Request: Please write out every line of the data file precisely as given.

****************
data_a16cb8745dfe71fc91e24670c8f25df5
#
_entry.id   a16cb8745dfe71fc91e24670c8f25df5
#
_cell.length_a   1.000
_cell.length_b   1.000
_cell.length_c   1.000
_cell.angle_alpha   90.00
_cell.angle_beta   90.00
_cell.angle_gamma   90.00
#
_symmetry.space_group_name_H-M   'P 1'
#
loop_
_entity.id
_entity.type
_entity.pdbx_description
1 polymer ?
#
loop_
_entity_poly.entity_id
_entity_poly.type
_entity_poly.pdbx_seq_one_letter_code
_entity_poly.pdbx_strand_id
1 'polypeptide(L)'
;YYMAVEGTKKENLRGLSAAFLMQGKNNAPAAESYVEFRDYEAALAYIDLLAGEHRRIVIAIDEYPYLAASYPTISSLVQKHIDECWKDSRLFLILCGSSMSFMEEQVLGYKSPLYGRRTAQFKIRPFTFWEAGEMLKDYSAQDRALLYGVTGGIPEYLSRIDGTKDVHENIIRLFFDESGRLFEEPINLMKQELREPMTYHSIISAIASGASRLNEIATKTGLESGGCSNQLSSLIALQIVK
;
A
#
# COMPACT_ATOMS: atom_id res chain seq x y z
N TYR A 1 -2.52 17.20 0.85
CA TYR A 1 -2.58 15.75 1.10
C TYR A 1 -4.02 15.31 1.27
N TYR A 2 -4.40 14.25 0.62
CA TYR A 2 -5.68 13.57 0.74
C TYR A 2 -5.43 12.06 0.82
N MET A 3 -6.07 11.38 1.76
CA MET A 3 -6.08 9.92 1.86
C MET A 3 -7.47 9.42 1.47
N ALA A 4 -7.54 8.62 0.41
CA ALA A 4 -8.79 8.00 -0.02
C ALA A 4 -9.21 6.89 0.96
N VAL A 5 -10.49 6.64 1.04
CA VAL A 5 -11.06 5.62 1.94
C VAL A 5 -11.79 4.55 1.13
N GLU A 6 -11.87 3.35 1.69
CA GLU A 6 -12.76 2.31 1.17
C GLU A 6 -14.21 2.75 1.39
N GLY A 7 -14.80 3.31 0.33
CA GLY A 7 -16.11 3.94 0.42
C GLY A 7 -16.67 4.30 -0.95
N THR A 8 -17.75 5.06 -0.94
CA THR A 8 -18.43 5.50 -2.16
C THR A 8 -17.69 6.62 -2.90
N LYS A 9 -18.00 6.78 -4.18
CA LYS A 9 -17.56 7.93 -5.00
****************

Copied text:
data_a16cb8745dfe71fc91e24670c8f25df5
#
_entry.id   a16cb8745dfe71fc91e24670c8f25df5
#
_cell.length_a   1.000
_cell.length_b   1.000
_cell.length_c   1.000
_cell.angle_alpha   90.00
_cell.angle_beta   90.00
_cell.angle_gamma   90.00
#
_symmetry.space_group_name_H-M   'P 1'
#
loop_
_entity.id
_entity.type
_entity.pdbx_description
1 polymer ?
#
loop_
_entity_poly.entity_id
_entity_poly.type
_entity_poly.pdbx_seq_one_letter_code
_entity_poly.pdbx_strand_id
1 'polypeptide(L)'
;YYMAVEGTKKENLRGLSAAFLMQGKNNAPAAESYVEFRDYEAALAYIDLLAGEHRRIVIAIDEYPYLAASYPTISSLVQKHIDECWKDSRLFLILCGSSMSFMEEQVLGYKSPLYGRRTAQFKIRPFTFWEAGEMLKDYSAQDRALLYGVTGGIPEYLSRIDGTKDVHENIIRLFFDESGRLFEEPINLMKQELREPMTYHSIISAIASGASRLNEIATKTGLESGGCSNQLSSLIALQIVK
;
A
#
# COMPACT_ATOMS: atom_id res chain seq x y z
N TYR A 1 -2.52 17.20 0.85
CA TYR A 1 -2.58 15.75 1.10
C TYR A 1 -4.02 15.31 1.27
N TYR A 2 -4.40 14.25 0.62
CA TYR A 2 -5.68 13.57 0.74
C TYR A 2 -5.43 12.06 0.82
N MET A 3 -6.07 11.38 1.76
CA MET A 3 -6.08 9.92 1.86
C MET A 3 -7.47 9.42 1.47
N ALA A 4 -7.54 8.62 0.41
CA ALA A 4 -8.79 8.00 -0.02
C ALA A 4 -9.21 6.89 0.96
N VAL A 5 -10.49 6.64 1.04
CA VAL A 5 -11.06 5.62 1.94
C VAL A 5 -11.79 4.55 1.13
N GLU A 6 -11.87 3.35 1.69
CA GLU A 6 -12.76 2.31 1.17
C GLU A 6 -14.21 2.75 1.39
N GLY A 7 -14.80 3.31 0.33
CA GLY A 7 -16.11 3.94 0.42
C GLY A 7 -16.67 4.30 -0.95
N THR A 8 -17.75 5.06 -0.94
CA THR A 8 -18.43 5.50 -2.16
C THR A 8 -17.69 6.62 -2.90
N LYS A 9 -18.00 6.78 -4.18
CA LYS A 9 -17.56 7.93 -5.00